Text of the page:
Carrots and potatoes are going missing by the bushel as a result of what Winnipeg's parks and open spaces division describes as the somewhat pervasive theft of vegetables from community gardens.
City naturalist Rodney Penner told city hall's new Winnipeg Food Council on Friday that lettuce larceny, radish robbery and other forms of produce misappropriation have become more common as the number of community gardens grows in the city.
There are now 234 community garden plots in Winnipeg, half of them serviced by the city, Penner told the council during its inaugural meeting. The new committee, chaired by St. Vital Coun. Brian Mayes, deals with food security issues.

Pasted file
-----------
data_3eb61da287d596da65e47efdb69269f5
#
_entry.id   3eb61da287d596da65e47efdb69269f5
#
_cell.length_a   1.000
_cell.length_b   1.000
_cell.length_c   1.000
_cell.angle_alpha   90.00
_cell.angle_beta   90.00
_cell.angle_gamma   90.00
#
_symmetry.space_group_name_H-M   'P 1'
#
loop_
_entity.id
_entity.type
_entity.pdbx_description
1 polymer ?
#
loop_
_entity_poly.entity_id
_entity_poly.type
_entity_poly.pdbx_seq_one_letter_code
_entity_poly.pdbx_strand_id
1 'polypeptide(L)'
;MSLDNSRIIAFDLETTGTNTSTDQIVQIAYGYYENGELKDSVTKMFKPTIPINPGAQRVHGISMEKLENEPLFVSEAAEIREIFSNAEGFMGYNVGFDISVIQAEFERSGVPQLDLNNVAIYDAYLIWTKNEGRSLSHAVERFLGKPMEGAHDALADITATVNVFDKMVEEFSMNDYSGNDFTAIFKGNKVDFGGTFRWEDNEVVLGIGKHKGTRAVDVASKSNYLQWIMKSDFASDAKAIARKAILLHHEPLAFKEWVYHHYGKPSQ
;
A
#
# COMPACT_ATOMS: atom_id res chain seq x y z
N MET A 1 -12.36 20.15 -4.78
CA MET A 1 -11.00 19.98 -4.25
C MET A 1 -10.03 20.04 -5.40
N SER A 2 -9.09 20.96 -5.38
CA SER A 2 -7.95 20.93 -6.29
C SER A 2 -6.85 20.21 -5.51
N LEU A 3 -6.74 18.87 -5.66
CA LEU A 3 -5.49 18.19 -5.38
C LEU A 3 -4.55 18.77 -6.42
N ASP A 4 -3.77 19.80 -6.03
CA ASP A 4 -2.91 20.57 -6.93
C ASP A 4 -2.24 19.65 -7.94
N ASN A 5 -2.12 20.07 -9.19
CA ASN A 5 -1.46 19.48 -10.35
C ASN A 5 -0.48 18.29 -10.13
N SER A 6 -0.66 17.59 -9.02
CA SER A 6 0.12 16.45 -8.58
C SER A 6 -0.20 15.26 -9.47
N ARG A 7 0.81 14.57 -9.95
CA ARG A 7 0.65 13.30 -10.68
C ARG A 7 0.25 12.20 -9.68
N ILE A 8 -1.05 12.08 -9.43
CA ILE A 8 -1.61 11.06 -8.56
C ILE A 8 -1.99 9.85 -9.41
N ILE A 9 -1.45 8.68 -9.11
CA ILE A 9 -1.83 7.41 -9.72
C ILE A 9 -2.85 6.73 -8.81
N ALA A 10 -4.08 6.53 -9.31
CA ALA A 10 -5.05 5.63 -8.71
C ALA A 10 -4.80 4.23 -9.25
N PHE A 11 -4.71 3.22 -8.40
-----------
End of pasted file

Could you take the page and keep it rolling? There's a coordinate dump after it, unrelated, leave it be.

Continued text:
Thefts were reported at about 20 community garden plots in 2017, said Penner, adding his division only knows about the incidents that gardeners report.
Committee members cited the availability of water as a far more pressing concern for community gardens. The food council voted to ask Winnipeg's water and waste committee to consider making water available for free to community gardens.
The new committee has the power to forward reports through the legislative channels at city hall, all the way up to city council as a whole.